Sharp shows first 'zero-emission' telly
Solar power to the people
If your electricity bills are getting you down, then perhaps it’s time you started living off grid? And, thanks to Sharp, you’ll still be able to watch TV while cuddling up to Mother Nature.
Sharp's 52in solar powered LCD TV
Photo courtesy AVing
The electronics giant has shown off what it claims to be “Earth’s first off-the-grid television” that’s powered entirely by a single solar panel.
The telly is being displayed at the CEATEC electronics show in Japan where, because sunlight’s not in abundance inside, the firm appears to be powering the solar panel by a floodlight, website AVing reports.
Nonetheless, a Japanese placard beside the 52in telly appears to describe how the solar panel generates up to 220kWh of electricity, which is then consumed by the screen. The net result: pictures and no damaging CO2 emissions.
@Matt Thornton - Twatspert
Here's a 9.6kWh battery backup unit for solar panels:
See the size of it? See the number of batteries? Doesn't exactly fit under the Telly or in the cupboard now does it? Now imagine it 22 times bigger to approximate the 220kWh figure mentioned by Sharp. Hmmm. Might need a bigger flat to keep it all in.
That's what's got those of us with a clue wondering just what the blue peeping HELL Sharp is trying to express with 220kWh, cause it sure as heck isn't that capacity of the solar panel or an hypothetical battery attached to it.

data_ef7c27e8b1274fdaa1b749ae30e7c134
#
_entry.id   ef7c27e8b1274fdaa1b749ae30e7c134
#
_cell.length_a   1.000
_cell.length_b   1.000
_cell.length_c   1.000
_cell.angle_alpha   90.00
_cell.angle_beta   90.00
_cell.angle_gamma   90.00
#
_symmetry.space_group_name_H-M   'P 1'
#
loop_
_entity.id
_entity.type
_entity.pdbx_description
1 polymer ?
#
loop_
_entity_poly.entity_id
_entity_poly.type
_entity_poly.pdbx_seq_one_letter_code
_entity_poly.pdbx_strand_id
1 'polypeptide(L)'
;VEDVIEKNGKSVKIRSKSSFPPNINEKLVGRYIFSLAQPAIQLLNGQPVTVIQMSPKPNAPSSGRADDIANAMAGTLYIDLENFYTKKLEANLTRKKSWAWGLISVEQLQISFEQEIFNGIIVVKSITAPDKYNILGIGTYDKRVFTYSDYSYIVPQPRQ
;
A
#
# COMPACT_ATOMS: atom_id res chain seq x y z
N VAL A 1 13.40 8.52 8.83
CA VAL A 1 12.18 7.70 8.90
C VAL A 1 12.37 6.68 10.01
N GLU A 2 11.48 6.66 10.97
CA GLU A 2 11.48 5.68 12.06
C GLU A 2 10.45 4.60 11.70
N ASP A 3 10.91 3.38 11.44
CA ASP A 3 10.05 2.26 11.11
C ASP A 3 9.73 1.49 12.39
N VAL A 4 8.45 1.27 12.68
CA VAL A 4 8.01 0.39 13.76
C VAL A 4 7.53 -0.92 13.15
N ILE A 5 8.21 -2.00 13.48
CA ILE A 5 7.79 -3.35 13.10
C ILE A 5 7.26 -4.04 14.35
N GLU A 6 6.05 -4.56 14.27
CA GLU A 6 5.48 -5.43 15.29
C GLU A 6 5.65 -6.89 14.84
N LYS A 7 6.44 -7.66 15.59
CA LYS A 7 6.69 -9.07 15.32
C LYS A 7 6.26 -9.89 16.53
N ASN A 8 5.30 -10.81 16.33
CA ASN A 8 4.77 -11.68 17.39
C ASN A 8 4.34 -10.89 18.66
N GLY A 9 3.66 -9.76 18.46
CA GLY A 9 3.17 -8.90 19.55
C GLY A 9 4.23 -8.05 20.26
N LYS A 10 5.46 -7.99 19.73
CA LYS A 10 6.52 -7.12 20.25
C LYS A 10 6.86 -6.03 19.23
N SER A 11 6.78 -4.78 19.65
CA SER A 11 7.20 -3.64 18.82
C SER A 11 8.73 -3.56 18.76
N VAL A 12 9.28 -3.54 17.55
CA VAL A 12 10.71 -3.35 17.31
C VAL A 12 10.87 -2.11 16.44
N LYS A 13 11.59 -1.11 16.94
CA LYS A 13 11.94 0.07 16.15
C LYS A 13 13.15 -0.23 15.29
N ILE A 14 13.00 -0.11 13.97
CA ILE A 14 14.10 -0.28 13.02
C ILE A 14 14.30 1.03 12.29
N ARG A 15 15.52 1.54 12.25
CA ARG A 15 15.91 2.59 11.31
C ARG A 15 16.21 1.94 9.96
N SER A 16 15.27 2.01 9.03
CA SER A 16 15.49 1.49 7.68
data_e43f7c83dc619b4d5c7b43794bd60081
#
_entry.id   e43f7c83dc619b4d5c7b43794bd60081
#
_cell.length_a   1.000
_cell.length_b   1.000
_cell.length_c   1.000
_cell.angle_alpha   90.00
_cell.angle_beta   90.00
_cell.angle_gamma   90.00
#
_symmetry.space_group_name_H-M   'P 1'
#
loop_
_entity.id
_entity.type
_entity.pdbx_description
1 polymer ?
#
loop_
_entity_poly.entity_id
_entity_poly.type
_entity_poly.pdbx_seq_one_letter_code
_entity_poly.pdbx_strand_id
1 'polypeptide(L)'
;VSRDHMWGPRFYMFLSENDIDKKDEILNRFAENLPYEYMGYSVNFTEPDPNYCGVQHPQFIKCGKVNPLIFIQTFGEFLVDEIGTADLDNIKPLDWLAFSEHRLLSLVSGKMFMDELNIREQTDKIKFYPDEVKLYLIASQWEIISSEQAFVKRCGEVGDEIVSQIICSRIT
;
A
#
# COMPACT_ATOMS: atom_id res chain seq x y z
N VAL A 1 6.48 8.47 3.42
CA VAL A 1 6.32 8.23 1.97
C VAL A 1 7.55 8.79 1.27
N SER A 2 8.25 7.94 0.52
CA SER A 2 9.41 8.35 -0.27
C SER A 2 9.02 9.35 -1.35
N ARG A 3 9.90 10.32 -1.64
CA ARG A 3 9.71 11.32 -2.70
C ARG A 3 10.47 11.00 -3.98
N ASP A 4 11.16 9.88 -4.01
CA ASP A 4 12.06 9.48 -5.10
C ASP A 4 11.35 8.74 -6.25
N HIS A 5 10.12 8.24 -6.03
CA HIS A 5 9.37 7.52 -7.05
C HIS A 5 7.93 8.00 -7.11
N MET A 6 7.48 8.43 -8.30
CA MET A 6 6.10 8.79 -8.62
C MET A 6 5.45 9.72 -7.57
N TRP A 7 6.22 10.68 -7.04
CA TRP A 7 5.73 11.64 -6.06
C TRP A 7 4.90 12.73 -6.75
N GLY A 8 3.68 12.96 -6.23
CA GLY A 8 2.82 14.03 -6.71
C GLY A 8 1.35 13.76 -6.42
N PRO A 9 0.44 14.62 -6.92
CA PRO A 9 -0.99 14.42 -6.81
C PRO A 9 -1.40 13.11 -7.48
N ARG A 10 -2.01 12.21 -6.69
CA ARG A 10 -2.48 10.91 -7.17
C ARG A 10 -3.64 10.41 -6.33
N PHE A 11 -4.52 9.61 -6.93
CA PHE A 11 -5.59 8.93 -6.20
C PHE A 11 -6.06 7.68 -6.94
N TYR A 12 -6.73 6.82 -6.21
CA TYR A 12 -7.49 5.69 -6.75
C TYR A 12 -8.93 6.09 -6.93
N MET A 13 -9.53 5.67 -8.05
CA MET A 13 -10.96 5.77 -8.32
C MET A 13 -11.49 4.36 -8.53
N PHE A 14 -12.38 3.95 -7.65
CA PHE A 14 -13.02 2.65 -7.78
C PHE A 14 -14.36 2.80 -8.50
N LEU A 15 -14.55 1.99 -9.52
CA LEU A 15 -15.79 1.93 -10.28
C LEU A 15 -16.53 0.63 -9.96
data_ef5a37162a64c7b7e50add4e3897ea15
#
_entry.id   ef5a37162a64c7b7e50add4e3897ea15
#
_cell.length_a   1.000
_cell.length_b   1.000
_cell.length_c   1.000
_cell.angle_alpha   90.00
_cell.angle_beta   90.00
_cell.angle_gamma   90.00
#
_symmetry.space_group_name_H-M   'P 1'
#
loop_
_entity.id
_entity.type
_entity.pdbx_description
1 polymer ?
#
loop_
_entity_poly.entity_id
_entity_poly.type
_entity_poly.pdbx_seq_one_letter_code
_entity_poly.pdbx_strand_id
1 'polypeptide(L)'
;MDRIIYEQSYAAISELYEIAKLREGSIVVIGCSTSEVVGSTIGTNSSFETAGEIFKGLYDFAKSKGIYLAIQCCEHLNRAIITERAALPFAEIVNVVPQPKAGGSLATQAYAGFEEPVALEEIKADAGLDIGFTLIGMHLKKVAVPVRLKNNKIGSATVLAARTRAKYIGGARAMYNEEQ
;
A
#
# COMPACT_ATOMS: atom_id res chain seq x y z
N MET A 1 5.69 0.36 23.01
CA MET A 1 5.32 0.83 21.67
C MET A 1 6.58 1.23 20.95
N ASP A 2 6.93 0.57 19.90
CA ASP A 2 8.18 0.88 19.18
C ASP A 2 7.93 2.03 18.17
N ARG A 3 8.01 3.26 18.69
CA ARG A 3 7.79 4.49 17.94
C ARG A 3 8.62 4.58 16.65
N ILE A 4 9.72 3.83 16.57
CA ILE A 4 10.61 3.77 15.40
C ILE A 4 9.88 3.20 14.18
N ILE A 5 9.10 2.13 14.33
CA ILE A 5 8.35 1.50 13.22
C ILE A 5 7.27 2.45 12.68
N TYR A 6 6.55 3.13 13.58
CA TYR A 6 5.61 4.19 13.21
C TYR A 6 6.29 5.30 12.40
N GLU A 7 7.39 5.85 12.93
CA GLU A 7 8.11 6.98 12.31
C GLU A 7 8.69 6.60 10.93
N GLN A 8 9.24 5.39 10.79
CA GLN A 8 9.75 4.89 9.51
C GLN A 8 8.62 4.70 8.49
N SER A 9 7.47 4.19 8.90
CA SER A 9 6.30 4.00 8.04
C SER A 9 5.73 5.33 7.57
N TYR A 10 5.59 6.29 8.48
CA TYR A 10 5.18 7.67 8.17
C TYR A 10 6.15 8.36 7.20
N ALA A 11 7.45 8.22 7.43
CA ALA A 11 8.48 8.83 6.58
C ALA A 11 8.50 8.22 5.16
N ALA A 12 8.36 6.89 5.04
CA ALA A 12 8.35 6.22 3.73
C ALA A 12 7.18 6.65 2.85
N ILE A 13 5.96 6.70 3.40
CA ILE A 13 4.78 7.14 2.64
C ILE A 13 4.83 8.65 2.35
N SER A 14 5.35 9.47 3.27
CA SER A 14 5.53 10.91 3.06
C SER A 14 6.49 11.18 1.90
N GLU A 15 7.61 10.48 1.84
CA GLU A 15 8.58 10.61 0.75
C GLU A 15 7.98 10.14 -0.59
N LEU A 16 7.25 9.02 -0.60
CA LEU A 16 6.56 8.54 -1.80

Mine's the one with a 220kWh battery in the (BIG) left pocket powering the antigrav unit in the right pocket that make the battery light enough to carry.
Oh FFS... fine, I should have been more explicit. Normal implementation of solar panel technology incorporates the a) solar panel and b) something to store the electric in. Like I said - I didn't want to state the bleeding obvious, whereas you poor saps seem to need it spelled out in every last detail. If you actually thought that Sharp would consider building a TV that required it to be sunny, then it's time you stepped away from the 'puter and went outside for a while.
Even in the 80s, you could get LCD TV-sets which only took a few watts. Those sets only took about 2 watts total, which makes 48 watthours. Of course it's trivial to power an LCD screen with solar powers. Unless of course you have a badly designed active one with useless features like colour.